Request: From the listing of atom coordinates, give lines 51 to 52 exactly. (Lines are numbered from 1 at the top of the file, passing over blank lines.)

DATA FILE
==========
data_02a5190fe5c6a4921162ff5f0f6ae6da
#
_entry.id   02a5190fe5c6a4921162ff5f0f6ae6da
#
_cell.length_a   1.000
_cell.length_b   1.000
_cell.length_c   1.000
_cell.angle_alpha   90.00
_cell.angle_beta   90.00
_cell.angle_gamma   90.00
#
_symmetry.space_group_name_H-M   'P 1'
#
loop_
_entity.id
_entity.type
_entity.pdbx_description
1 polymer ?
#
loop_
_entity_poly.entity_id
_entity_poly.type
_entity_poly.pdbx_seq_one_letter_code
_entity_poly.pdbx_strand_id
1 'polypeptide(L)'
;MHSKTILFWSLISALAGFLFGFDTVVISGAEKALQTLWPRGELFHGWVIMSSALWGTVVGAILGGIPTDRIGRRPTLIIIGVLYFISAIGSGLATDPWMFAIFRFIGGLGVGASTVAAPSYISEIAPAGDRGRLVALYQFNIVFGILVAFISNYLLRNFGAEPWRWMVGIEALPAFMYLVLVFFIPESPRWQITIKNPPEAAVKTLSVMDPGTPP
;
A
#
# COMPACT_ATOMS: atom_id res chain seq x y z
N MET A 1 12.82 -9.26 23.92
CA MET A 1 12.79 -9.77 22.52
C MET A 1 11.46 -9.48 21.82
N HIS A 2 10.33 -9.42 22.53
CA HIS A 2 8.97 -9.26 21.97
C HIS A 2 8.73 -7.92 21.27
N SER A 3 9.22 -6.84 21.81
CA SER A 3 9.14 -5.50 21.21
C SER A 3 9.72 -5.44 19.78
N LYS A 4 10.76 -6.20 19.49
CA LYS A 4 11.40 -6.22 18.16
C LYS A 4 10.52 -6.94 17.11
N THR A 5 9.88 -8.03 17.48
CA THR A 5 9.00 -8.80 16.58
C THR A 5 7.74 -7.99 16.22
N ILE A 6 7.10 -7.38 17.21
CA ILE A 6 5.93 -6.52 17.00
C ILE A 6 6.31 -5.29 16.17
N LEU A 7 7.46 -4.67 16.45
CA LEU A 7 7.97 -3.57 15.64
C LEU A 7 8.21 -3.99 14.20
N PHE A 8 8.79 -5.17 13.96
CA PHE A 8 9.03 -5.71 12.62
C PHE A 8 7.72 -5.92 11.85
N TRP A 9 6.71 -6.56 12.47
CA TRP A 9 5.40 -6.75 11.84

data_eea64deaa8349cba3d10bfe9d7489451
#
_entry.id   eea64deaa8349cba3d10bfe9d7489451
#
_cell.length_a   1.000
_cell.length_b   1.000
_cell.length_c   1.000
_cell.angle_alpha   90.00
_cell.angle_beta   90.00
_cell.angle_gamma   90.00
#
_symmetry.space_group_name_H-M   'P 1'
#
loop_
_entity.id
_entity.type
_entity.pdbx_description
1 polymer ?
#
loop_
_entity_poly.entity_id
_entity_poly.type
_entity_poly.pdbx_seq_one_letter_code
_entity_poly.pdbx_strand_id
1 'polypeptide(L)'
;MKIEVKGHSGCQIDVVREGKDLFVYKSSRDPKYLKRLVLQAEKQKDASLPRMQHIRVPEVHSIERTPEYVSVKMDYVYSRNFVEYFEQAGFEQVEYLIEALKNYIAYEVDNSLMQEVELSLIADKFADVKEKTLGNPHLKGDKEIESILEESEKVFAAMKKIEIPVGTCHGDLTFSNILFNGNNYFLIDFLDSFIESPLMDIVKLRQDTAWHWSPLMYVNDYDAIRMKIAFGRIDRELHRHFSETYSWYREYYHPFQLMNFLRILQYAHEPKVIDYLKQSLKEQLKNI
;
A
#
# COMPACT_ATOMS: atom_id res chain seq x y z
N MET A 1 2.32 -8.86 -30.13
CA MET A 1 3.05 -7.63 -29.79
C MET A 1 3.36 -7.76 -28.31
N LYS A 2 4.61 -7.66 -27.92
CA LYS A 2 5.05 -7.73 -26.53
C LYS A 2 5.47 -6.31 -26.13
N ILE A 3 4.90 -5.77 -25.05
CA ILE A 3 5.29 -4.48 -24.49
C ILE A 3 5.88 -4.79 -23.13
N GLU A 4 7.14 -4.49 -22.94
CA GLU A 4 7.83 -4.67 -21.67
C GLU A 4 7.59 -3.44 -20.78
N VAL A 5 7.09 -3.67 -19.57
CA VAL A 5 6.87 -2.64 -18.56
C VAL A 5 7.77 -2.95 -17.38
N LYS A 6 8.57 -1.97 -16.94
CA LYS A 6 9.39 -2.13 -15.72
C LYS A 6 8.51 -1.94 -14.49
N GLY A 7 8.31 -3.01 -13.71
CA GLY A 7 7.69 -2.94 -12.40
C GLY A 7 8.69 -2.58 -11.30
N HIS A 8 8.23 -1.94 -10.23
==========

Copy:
C LEU A 7 8.21 -3.99 14.20
N PHE A 8 8.79 -5.17 13.96